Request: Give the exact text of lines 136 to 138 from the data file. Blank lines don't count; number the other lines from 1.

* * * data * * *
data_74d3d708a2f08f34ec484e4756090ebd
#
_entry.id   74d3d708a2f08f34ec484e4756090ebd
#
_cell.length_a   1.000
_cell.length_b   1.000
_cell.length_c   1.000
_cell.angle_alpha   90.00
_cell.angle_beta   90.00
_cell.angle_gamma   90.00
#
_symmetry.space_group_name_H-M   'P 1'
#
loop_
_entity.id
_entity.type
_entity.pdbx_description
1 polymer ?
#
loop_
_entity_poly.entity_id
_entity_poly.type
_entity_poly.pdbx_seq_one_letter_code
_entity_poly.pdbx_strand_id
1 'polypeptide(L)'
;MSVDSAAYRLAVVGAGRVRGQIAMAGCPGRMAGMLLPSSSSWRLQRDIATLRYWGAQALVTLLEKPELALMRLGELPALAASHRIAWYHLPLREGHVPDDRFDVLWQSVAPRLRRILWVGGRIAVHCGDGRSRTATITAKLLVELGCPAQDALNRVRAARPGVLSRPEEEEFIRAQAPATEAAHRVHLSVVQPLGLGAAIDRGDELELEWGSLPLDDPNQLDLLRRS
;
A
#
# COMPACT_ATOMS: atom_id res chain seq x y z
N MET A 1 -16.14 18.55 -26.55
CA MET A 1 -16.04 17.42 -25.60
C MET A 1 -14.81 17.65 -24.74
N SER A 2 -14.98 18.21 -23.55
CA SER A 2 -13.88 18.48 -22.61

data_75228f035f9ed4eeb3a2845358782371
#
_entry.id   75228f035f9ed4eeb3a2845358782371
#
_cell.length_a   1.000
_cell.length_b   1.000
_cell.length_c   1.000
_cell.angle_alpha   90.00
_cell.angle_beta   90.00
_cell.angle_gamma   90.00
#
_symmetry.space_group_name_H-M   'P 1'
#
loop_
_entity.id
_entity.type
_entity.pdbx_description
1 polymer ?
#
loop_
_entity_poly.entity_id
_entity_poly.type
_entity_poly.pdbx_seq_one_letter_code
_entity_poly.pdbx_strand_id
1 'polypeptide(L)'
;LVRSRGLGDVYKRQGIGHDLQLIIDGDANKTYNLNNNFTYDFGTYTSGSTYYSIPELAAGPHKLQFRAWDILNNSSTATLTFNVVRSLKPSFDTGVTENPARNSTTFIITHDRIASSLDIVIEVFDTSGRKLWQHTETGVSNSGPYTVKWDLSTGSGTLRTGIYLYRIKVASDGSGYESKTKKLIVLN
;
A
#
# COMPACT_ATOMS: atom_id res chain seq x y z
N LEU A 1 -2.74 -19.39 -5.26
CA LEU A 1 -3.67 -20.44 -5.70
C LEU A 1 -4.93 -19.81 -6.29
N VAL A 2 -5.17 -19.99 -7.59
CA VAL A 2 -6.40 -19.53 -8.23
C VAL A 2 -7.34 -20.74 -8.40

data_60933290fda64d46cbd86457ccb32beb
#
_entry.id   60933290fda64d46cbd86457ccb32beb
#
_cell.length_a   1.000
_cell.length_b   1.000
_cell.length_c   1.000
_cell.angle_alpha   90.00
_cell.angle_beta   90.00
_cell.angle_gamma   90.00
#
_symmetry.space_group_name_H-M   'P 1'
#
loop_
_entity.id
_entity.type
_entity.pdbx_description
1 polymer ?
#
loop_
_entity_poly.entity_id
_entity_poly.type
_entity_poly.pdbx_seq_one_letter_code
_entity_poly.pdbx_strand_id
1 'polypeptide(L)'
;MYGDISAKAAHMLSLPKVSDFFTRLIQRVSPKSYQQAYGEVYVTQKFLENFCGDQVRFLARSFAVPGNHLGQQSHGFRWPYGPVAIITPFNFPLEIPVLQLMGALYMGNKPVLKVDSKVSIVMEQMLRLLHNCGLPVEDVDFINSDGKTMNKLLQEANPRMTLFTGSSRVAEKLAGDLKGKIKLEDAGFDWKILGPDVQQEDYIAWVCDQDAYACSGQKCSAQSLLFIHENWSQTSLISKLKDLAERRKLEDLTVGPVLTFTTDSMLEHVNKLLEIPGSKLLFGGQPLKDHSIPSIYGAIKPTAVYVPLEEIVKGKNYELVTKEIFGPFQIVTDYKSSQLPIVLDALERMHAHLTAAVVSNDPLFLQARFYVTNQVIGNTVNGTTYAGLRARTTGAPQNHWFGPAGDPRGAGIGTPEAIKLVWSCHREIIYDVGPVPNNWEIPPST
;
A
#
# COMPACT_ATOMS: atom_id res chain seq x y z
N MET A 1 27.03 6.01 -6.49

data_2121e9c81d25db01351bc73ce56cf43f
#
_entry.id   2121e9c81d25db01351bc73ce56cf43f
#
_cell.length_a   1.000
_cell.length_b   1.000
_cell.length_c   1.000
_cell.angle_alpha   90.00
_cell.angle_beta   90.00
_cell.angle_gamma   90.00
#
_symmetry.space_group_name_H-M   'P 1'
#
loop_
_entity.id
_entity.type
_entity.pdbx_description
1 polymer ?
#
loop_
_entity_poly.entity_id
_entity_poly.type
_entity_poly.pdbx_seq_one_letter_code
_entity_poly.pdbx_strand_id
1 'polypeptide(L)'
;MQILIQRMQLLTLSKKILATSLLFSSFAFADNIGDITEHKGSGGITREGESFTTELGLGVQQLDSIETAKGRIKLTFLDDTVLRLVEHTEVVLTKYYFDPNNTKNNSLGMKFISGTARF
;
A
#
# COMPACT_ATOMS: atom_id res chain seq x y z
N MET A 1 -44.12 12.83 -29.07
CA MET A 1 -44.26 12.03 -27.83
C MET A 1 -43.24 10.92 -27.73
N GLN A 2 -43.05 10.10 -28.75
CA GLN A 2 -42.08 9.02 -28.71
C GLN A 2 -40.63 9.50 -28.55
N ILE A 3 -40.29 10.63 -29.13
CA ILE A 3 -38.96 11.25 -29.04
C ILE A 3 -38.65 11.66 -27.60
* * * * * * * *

N GLN A 2 -43.05 10.10 -28.75
CA GLN A 2 -42.08 9.02 -28.71
C GLN A 2 -40.63 9.50 -28.55